The Masterminds Behind Trillectro: Why Last Year’s Festival Is Just The Beginning


Modele Oyewole, known as Modi, reminds me a bit of the early legends of Sean “Puff Daddy/P. Diddy/Diddy” Combs. You can hear his drive, his hustle, his ambition whenever he talks about a project he’s working on. And after seeing all Oyewole has done with DC to BC, his blog that’s now grown into a stellar team of promoters and trendsetters, he would be remiss not to brag. The five-man team that makes up DC to BC—Oyewole, Quinn Coleman, Marcel Marshall, Jason Mowatt, and Erick McNair—has spent years hustling and making a name both within and beyond the local music scene. Their crowning achievement to date, the Trillectro Music Festival which debuted last summer, will be back for its second year this August.

It all started back when Oyewole and Quinn Coleman were hosting a radio show together at Boston College—hence the “BC” in DC to BC. Oyewole and Coleman actually knew each other in D.C., prior to attending Boston College, but made a connection on campus over their shared musical backgrounds—Oyewole had interned with Def Jam Records, Coleman with VH1. The freeform college radio station gave the duo the opportunity to play whatever music they wanted to play.

Their show grew in popularity, encouraged by the duo’s early use of emerging social media, Oyewole tells D.C. Music Download,  “eventually, it evolved into a legitimate radio show.” That forward-looking online presence was their biggest blessing early on. Oyewole, a self-professed technology nut, connected to influential writers from music magazines and other musicians through Twitter, and those early relationships would help DC to BC get the word out on its blogs and mixtapes down the road.

Later, “when we were dropping exclusives [on DC to BC], we’d use Twitter along with Facebook to get the word out,” Oyewole says, which grew into a larger fan base and greatly expanded the team’s reach.

With their popularity on the rise, DC to BC decided to take things a big step further and bring a new and unique music festival to D.C..

Having experienced Coachella, Oyewole recalls feeling that the East Coast, particularly D.C., needed something similar. “I went on a Twitter rant about how we wanted to change the city,” Oyewole recalls, adding that he wanted a festival that was representative of the sort of music they enjoyed—hip hop and EDM.

While DC to BC hadn’t formally done a festival of that magnitude before, they were not going to let that stand in their way. “We thought, we know how to put an event together, kind of. Let’s do a festival!”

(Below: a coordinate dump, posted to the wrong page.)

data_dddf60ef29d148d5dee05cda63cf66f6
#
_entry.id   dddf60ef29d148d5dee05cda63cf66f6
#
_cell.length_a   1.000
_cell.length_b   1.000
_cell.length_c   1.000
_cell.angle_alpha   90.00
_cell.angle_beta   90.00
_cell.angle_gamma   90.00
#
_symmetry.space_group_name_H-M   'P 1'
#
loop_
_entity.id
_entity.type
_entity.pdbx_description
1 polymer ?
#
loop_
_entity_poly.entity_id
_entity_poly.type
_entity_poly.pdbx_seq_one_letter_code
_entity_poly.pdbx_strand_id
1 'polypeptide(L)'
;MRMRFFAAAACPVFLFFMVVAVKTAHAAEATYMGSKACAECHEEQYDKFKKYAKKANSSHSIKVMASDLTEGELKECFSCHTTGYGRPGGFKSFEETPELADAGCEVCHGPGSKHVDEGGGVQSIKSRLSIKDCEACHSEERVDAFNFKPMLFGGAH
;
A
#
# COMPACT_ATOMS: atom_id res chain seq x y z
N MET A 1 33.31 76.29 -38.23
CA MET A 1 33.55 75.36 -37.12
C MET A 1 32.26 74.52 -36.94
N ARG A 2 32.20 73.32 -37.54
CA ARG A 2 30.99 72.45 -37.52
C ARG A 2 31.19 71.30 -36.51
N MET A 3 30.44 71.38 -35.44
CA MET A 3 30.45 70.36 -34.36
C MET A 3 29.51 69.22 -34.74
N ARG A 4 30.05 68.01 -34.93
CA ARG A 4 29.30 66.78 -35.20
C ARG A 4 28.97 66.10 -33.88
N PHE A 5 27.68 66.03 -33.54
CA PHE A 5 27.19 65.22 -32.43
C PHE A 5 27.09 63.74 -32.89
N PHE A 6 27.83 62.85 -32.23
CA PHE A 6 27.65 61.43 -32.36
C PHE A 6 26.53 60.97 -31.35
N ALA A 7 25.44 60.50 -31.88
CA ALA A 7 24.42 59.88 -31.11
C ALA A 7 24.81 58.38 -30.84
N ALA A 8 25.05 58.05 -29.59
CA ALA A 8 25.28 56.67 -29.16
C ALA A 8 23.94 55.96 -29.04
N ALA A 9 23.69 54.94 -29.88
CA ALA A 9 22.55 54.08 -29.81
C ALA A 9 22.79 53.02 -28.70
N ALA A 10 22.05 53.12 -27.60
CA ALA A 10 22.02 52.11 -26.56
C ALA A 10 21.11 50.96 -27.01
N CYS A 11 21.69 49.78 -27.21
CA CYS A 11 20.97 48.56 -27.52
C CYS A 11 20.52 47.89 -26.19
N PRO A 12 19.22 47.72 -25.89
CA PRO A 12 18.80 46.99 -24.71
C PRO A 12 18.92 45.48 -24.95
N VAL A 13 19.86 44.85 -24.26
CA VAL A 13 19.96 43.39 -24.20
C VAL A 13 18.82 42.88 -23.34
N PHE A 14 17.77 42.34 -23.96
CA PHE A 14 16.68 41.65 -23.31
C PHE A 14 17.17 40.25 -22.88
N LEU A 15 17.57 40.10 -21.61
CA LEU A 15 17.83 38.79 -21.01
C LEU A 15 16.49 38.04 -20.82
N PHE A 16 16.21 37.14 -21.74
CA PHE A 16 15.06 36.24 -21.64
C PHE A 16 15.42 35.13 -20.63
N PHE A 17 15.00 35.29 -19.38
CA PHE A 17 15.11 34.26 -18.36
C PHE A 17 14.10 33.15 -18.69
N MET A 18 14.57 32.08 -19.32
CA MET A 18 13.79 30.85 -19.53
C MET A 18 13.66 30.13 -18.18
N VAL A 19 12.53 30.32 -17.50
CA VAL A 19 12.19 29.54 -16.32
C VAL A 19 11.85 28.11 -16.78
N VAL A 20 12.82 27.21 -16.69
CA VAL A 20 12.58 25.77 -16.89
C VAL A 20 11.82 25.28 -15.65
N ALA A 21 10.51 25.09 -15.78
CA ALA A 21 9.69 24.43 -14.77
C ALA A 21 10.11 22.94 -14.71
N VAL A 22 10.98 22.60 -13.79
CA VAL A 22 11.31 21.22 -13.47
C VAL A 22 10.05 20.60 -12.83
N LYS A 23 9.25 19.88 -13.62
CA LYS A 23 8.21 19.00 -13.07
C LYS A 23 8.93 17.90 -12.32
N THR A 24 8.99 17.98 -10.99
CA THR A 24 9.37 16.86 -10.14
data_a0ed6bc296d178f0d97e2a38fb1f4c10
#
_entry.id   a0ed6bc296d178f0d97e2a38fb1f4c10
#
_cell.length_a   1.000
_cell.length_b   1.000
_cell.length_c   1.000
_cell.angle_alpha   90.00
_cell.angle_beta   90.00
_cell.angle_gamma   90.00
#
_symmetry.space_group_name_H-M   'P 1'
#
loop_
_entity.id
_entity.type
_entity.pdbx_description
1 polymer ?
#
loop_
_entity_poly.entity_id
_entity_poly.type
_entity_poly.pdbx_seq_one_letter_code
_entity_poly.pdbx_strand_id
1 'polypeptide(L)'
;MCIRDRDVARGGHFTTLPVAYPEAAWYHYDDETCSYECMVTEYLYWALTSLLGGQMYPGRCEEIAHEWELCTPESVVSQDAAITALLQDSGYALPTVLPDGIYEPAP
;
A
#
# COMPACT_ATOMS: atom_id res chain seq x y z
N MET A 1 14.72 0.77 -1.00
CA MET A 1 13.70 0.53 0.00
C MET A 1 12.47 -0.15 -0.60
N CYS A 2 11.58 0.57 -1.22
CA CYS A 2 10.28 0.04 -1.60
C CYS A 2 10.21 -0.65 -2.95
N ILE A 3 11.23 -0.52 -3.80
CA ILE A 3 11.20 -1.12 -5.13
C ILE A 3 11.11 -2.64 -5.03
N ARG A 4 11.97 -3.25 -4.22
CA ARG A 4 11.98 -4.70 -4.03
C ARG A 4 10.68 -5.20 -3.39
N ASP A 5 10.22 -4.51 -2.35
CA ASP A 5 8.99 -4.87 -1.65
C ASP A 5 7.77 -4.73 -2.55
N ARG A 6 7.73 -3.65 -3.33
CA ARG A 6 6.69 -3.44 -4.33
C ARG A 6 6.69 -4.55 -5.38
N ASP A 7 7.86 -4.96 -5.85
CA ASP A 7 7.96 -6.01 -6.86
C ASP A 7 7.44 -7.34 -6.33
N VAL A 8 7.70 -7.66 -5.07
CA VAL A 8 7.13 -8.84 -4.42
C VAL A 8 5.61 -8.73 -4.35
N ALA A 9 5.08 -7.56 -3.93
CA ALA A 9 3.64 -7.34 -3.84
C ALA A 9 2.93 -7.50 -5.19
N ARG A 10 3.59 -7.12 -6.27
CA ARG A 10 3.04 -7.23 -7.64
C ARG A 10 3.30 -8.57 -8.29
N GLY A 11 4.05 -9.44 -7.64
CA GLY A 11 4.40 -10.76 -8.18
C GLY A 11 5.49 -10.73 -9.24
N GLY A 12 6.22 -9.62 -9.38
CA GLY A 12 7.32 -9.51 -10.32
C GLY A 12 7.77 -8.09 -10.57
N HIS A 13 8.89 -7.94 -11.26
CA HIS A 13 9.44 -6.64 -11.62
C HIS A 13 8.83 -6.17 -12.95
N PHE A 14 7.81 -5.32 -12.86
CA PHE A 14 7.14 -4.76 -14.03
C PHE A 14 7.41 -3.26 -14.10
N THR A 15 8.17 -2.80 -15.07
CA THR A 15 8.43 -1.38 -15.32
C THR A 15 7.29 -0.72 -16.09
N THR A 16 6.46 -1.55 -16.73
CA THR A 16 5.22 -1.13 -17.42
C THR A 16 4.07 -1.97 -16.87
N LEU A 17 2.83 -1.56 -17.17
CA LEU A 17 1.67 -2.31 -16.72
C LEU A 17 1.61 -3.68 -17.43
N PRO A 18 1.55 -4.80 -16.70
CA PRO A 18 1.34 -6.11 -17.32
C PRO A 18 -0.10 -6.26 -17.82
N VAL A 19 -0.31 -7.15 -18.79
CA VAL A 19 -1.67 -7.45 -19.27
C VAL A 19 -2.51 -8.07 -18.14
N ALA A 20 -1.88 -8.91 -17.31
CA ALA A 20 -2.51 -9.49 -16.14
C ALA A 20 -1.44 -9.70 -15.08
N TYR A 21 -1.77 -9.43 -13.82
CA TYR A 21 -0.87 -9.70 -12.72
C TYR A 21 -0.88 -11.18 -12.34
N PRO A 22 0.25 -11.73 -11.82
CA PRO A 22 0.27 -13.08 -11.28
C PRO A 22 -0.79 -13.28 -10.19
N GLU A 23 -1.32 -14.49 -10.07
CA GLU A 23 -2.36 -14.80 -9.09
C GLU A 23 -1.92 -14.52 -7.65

What’s also impressive is that DC to BC used Twitter, and only Twitter, to let people know about Trillectro; “We didn’t have a press release, we didn’t send emails to the press.” That’s where being connected to all those influential people on Twitter came in handy; garnering buzz from Complex Magazine, with further press from Huffington Post and the Washington Post. “All we had to do was tweet and those tweets became stories.”

And so, by way of social media and word of mouth, Trillectro began to gain traction with fans and artists alike. “All that was involved was visualizing it and explaining our vision to the people,” Oyewole muses, adding that further connections, whether through personal ties or management, enabled them to secure the artists and really bring the festival together.

That inaugural festival, which featured artists like Schoolboy Q, Oddisee, and was headlined by Flosstradamus with hip hop legend Doug E Fresh making an appearance, was hugely successful, getting positive reviews from Complex and other publications. Oyewole and the crew took away a lot from the festival and that helped shape their current plans for the second go-around this summer.

This year’s festival will expand the roster to include more electronica acts—Gent & Jawns, Nadastrom, and Ghost Beach to name a few. The festival will also serve as a launch pad for new and up-and-coming acts; as Coleman explains, a band’s level of buzz was one of the factors in picking this year’s lineup. The end goal: to expand the breadth and scope of the festival’s creative focus.

The work DC to BC does is, it goes without saying, for the love of music. But it’s also for the love of the city it calls home. “We definitely understand that we—D.C.—are often overlooked,” Oyewole says. “The reason that those shows are here is because a lot of the artists miss D.C.. But we have this platform and that platform that we have will give the artist more visibility.” Trillectro and DC to BC are not only about bumping popular artists, but really making them grow. “Our goal is to really put this place on the map. D.C. is a place with a lot of culture, a lot of open-minded people, and our goal is to bring them together.”

Trillectro will happen on August 17th at the Half Street Fairgrounds [1299 Half Street SE, Washington, DC.]. Pre-sale tickets start at $35.